“The prediction to have a single million barrels per day refining capacity will be achieved by the indigenous sector. Dangote is starting with 500000bpd refinery.
“When the NNPC has the courage to sell the refineries, these that will purchase them will expand the capacity and will almost certainly have the 1 million bpd production all led by the private sector by 2020.
“The upstream if we are refining half of our production, we are very best capable to absorb the subsequent shock from low oil costs when the next cycle comes. It is always in cycle and we will soon get out of this a single. The downstream handed more than, the midstream we are investing heavily in gas distribution for power.
“When the NNPC finishes the enterprise of offering gas infrastructure, they must be handed more than to the private sector otherwise we will endure the fate of current crude oil distribution infrastructure which does not function today,” he stated.
He tasked the Federal Government on successful management of resources. “The NNPC need to turn out to be an effective income collector for government and government itself should have the courage to handle the resources efficiently.
“Recognising that the oil and gas business and revenue from it are catalyst for re-improvement and not the lead to of improvement itself. If we do this, then we can save component of these income for the rainy day and strategy well. We can see this in the manufacturing sector where Dangote has shown with cement that it is not a rocket science. We are now steadily beginning to show that indigenous participation in the upstream coupled with indigenous driver in the downstream will be the future catalyst for our industry so that we hold the income here hold the investment right here and we will have a healthier nation post 2020,” he concluded.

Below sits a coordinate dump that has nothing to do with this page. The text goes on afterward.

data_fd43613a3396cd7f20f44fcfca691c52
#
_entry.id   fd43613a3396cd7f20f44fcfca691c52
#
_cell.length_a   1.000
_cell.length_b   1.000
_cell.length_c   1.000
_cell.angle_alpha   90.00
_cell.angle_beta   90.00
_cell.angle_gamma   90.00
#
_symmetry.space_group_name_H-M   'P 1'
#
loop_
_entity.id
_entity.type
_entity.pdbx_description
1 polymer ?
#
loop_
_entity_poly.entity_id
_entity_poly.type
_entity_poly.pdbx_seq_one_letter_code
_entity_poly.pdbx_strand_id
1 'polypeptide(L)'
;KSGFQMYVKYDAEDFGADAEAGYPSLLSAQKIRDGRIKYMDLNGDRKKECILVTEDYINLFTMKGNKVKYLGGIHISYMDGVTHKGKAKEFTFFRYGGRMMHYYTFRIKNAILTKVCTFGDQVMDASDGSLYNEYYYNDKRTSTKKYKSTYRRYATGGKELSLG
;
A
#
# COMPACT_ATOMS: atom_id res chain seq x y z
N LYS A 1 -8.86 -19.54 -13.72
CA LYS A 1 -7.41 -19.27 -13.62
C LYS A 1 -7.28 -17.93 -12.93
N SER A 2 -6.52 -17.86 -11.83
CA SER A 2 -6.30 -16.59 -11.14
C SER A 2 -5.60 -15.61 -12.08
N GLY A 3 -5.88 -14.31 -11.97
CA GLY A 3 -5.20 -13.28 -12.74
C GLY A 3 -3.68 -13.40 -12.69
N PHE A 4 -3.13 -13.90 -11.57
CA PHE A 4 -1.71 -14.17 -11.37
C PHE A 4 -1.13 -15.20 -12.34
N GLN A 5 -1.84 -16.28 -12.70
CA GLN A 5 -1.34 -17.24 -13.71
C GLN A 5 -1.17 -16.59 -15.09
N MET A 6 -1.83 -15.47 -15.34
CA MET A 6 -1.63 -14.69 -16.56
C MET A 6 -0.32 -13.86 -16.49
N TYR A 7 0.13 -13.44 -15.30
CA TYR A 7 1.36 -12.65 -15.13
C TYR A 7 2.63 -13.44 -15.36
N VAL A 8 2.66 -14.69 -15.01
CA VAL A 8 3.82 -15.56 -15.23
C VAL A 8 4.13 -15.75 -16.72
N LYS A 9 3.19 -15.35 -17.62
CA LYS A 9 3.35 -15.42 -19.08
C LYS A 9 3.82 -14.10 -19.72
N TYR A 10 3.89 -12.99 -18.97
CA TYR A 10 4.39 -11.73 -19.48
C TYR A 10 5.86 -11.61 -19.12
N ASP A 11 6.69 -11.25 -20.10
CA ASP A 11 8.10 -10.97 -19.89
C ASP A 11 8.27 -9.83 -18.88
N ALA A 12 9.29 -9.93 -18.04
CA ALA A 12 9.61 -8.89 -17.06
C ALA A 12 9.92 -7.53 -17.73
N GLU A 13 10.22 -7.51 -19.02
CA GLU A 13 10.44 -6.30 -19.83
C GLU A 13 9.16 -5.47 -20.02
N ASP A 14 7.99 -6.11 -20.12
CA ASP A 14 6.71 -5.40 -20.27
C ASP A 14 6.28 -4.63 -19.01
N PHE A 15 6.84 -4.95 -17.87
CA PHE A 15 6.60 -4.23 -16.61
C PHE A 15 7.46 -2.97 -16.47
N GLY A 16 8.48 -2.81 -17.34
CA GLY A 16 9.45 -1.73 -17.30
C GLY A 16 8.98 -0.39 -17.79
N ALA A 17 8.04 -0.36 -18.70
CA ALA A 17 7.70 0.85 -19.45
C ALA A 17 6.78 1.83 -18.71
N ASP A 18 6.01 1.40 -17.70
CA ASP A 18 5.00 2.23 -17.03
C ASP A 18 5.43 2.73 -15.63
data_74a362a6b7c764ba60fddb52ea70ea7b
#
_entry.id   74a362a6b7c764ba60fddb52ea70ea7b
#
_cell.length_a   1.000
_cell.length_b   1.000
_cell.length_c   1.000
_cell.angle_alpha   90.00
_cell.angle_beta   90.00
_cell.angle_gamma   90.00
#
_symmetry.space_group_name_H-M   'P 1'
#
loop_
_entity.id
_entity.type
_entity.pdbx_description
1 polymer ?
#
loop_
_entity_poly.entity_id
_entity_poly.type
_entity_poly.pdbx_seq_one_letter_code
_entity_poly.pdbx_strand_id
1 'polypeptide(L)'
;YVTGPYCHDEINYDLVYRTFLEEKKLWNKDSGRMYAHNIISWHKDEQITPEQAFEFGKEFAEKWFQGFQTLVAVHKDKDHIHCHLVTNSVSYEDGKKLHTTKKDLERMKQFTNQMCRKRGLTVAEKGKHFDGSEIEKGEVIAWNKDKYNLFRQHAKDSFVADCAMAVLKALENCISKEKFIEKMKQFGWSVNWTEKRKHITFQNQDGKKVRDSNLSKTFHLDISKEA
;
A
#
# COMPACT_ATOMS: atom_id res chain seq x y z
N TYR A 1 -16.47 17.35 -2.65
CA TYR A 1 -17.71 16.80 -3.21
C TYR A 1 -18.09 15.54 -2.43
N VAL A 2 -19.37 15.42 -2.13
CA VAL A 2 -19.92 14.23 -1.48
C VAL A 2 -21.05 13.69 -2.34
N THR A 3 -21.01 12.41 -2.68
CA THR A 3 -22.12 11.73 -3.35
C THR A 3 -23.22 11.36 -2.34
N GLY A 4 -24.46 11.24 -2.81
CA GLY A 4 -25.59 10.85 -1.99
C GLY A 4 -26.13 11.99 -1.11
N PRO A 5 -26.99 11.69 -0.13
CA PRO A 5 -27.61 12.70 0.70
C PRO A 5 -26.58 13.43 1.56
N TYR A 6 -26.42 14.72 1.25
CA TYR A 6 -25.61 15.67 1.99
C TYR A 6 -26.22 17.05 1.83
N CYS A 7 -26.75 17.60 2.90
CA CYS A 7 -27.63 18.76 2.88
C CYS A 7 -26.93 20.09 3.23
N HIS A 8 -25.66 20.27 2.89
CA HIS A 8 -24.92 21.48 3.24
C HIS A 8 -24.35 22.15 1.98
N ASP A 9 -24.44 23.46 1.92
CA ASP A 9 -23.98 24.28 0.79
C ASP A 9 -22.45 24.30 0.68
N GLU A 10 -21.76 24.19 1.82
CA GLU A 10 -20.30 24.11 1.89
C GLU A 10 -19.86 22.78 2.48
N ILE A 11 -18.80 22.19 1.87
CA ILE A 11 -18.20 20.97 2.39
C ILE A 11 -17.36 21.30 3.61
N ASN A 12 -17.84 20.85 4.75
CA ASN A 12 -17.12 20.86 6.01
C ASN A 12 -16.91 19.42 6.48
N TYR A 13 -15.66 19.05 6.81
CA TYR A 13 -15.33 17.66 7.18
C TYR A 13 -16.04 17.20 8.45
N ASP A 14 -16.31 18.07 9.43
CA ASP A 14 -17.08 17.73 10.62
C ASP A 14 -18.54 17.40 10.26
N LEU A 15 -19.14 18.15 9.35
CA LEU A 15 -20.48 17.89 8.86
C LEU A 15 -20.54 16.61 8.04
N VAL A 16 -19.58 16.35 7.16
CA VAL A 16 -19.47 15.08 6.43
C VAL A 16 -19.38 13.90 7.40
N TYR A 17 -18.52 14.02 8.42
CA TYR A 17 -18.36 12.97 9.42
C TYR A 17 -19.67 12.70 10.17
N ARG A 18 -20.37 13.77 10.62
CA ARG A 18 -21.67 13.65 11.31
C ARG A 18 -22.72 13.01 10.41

Saving for the rainy day
On his component, Prof. Pat Utomi argued that the Federal Government ought to commence to save for the rainy by bench-producing the crude price in the annual spending budget at $ 40 per barrel.
He stated that anything above the $ 40 per barrel ought to be saved into Sovereign Wealth Fund (SWF) which is presently place at $ 500million when evaluate to that of Norway which has a GDP of $ 512billion with a SWF of $ 893billion Qatar with GDP of $ 203billion has SWF of $ 256billion and Saudi Arabia with GDP $ 748billion has SWF of $ 762billion.
Moreover, he mentioned if this can carried out, the Government will be compelled to explore option sectors for income generation as an alternative of sole reliant on crude export for foreign exchange earnings.
To summarize all that was stated by stakeholders above, it will favour the nation in the long run if Nigeria can be self-reliant by ensuring that only processed petroleum goods is exported from the nation.
This can be achieved if the oil market is completely deregulated, far more refineries come on stream and further value is developed along the worth-chain.
The Managing Director, Nigeria NLG, Babs Omatowa, stated in his remarks at the above symposium that the oil business could have carried out a lot far better if it has had a bill (PIB) which it could not even agree in one particular word. “To have submitted a bill for ten years and nothing at all is forthcoming is not a issue we all should be proud of. We have lost the trust in between the IOCs and the NOCs and this does not augur properly for financial development,” he remarked.